Taproot is a gentle, inviting, and nicely told urban fantasy of a young man in love with gardening and the ghost in love with him. It draws you in immediately and it is a story you want to follow as each of the characters has a unique voice. But a shift in tone near the end and abrupt change in the story flavor are interesting, if jarring, and feel tacked on in order to create a future storyline.
Hamal is a quiet young man working in a nursery. He loves plants but has an oddball reputation for talking to himself – understandable, really, since he can communicate with ghosts. Blue is one of the ghosts who follows Hamal’s otherwise mundane life. When the ghosts suddenly start being pulled into a dead world, a quippy and quixotically lazy Reaper appears to deal with the disturbance. Hamal might actually be more than a ghost whisperer – and the target of the Reaper if he is the one causing the dead world.
Hamal is the definition of a gentle giant – somewhat potato-drawn, quiet, unassuming, and resigned to his unusual fate. Blue, on the other hand, is impulsive, quick to emotion, and wrestling with being completely in love with Hamal. Most of the story is the two trying to figure out what they want (and can have) in the world, until the Reaper appears with her sass. And although I liked Hamal and Blue, the Reaper really stole the show. Her dialogue always put a smile on my face.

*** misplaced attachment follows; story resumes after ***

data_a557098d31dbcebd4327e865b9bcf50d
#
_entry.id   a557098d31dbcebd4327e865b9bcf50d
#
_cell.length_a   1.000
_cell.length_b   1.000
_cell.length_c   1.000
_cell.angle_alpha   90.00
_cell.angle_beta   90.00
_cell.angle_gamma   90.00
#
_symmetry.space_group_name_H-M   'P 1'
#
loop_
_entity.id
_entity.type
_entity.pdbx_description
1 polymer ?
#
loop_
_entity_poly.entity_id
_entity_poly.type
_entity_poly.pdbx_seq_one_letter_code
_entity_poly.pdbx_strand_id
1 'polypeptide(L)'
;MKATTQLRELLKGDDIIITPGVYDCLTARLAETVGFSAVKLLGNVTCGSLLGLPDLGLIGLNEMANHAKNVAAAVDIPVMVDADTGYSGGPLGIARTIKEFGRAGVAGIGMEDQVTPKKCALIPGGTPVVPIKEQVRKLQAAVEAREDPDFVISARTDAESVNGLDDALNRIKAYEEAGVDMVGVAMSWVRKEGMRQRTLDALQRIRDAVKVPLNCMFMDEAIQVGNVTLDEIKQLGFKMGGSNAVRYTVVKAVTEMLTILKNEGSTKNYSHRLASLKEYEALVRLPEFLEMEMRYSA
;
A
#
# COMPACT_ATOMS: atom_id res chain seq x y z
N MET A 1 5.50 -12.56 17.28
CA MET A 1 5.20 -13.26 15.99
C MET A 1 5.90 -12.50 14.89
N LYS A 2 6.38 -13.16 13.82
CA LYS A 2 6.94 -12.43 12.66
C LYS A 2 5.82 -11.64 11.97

There are other characters, mostly ghosts, but they don’t figure much in the story. And Hamal and Blue are very broadly drawn – this isn’t a character study and the focus is on the romance. As noted above, the tone shifts abruptly to be an adventure with a touch of mystery and feels like an add on that perhaps should have waited for a second book. But otherwise, I found this surprisingly adorable, sweet, and heartwarming. Reviewed from an advance reader copy provided by the publisher.